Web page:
Of the 4 million babies born in the United States each year around 11% have been exposed to alcohol or illicit drugs in the womb.
The National Center on Substance Abuse and Child Welfare says if they are removed from the home for their protection, these children remain in foster care longer, and the chances they will be reunited with their parents are very low.
Now a new study is suggesting that recovery coaches can significantly reduce the number of substance-exposed births as well as help reunite substance-involved families.
The study led by social work professor Joseph P. Ryan from the University of Illinois, shows that recovery coaches also saves state child-welfare systems millions of dollars in foster-care and other placement costs.
The 5 year study included 931 women in Chicago and suburban Cook County who had lost temporary custody of their children and who were chronic substance abusers, referred for alcohol and drug assessments - 69% of the women had given birth to at least one substance-exposed infant prior to enrolment in the study.
A woman's age, race, and cocaine or heroin placed certain of the women at higher risk for giving birth to a substance exposed infant and mothers who have at least one prior substance-exposed infant are significantly more likely to deliver additional substance-exposed infants.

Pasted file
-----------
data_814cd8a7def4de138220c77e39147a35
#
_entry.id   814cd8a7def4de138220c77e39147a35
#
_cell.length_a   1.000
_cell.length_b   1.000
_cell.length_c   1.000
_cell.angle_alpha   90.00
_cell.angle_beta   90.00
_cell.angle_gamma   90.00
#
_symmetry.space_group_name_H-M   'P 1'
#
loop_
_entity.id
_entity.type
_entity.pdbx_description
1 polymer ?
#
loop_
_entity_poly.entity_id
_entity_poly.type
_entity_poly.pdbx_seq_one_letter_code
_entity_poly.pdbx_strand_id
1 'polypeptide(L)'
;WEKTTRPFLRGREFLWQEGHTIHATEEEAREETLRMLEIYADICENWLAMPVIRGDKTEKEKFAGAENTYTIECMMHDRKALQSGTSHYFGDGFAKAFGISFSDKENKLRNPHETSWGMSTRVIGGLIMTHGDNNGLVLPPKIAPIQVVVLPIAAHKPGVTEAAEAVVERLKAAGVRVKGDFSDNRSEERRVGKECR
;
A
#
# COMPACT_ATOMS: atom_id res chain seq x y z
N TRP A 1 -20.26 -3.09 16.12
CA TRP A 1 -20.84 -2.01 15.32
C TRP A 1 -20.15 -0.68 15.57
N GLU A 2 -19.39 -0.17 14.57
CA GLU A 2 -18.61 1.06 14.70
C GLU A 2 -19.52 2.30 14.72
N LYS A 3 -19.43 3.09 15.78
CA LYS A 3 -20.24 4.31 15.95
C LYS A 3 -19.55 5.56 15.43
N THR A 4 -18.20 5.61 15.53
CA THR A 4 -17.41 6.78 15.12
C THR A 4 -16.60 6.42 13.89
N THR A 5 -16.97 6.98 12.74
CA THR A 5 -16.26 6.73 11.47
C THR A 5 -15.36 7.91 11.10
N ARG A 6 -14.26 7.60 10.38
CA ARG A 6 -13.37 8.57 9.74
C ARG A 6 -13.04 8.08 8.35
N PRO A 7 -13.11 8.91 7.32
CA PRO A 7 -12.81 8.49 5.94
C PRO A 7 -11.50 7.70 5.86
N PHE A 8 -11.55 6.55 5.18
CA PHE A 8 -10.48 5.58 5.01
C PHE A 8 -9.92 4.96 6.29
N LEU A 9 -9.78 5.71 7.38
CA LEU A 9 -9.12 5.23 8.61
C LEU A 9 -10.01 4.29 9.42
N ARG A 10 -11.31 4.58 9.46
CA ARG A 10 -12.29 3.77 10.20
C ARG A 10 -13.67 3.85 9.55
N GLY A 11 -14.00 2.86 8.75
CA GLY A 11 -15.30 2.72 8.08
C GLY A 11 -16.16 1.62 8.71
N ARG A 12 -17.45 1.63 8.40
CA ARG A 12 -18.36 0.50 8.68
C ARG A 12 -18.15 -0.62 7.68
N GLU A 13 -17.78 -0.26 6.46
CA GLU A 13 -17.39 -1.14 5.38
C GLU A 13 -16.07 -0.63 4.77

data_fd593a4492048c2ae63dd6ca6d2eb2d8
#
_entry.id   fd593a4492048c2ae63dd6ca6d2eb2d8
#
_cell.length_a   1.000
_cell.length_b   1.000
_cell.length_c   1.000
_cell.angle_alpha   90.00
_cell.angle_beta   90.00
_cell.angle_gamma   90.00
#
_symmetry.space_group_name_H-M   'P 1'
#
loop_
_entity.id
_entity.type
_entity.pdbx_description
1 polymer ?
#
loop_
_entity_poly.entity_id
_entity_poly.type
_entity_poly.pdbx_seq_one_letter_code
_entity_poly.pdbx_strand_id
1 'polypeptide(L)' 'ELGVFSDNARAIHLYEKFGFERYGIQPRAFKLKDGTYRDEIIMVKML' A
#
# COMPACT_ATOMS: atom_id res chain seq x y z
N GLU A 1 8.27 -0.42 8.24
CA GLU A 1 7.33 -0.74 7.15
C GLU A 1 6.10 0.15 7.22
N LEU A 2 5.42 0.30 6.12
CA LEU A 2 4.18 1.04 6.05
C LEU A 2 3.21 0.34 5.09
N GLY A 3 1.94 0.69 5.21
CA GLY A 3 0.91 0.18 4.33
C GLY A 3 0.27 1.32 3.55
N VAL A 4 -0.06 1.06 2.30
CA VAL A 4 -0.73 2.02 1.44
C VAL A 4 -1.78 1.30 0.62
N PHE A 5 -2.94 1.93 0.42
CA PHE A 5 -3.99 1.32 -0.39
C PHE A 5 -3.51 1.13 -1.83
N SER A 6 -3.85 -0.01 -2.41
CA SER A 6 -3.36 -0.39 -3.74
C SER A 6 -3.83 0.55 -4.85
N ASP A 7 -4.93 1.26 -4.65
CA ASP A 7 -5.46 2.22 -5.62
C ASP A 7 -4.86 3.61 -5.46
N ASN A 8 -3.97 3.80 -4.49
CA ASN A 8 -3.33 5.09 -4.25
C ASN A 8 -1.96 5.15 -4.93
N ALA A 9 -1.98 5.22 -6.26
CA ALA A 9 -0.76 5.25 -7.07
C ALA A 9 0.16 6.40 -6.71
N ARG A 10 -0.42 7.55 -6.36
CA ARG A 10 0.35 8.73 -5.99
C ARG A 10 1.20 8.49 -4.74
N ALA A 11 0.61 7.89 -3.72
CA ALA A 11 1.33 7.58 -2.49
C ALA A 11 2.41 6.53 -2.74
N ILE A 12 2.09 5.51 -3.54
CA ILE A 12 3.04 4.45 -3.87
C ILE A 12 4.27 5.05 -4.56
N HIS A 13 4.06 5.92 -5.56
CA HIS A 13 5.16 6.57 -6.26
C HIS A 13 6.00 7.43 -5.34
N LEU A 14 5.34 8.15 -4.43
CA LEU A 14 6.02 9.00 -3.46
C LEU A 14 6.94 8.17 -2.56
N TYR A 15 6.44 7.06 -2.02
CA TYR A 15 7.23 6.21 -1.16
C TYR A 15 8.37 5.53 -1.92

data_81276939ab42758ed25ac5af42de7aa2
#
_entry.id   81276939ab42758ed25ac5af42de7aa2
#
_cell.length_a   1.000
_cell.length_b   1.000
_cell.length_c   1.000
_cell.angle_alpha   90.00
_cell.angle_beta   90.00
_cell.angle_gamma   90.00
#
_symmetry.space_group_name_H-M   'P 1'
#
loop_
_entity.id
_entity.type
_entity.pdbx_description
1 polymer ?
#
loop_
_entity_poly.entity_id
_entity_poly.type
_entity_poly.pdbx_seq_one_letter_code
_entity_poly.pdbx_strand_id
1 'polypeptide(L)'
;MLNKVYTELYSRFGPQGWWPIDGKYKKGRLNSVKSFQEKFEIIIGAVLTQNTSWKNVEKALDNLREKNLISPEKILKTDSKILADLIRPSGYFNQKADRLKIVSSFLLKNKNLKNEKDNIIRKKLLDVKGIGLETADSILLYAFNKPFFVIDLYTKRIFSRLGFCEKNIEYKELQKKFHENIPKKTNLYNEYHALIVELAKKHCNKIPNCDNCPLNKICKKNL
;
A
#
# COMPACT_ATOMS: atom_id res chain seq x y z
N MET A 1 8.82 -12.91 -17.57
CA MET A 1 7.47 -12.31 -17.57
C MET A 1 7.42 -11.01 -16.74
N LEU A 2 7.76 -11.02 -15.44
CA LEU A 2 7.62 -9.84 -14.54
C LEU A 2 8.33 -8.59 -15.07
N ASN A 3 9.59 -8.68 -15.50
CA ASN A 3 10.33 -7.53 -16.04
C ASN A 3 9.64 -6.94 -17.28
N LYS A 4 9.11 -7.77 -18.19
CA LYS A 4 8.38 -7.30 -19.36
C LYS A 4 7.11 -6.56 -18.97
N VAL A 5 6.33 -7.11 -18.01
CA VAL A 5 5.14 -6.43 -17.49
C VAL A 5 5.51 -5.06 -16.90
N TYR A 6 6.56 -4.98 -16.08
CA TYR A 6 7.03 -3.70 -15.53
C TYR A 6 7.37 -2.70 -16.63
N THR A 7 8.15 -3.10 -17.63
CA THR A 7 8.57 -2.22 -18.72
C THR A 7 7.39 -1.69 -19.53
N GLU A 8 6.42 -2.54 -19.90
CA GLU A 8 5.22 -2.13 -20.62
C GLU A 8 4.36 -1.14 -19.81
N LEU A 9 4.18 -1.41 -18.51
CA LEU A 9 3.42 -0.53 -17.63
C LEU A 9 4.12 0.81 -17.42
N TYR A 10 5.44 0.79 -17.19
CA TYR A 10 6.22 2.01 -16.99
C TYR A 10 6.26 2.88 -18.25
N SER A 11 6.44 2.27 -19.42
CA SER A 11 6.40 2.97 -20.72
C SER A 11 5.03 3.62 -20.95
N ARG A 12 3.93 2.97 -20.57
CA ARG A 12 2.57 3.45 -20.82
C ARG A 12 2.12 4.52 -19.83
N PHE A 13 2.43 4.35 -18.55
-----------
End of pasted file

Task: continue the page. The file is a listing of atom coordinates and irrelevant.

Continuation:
The families were given one of two treatment conditions - the control group received traditional child-welfare and substance-abuse services while the experimental group received traditional services plus the services of a recovery coach - caseworkers with special training in addiction, relapse prevention, case management and counselling.
Their role was to get the mothers into substance-abuse treatment and keep them there by engaging in face-to-face contacts in the family home and with treatment-provider agencies and to help overcome a relapse or drop out from the program.
The recovery coach helped them re-engage with treatment and also meet the legal and other requirements associated with regaining custody of their children.
The study found that overall, mothers assigned to the recovery-coach group were more likely to access substance-abuse services, and were more likely to achieve family reunification, saving $5.5 million in foster-care and other placement costs.
Professor Ryan says reunification rates for substance-involved families are the lowest of all families involved with the child-welfare system often because they fail to address the core problem of substance abuse.
Ryan says that presents an obstacle for judges making decisions to have the children return home and he says a recovery coach increases the reunification rate by about 6%, which is a small but significant gain.
Professor Ryan says very often, substance-involved families are struggling with several major problems such as mental illness, inadequate housing, domestic violence and unemployment and it is unrealistic to think that one case worker can effectively manage such an array of problems.
Recent research by a team from St Vincent's hospital in Sydney has suggested that changes are needed in the way methadone is provided to addicted parents in order to prevent child deaths, as some children have died after being given methadone to sedate them.
The study is published in the journal Child Abuse and Neglect.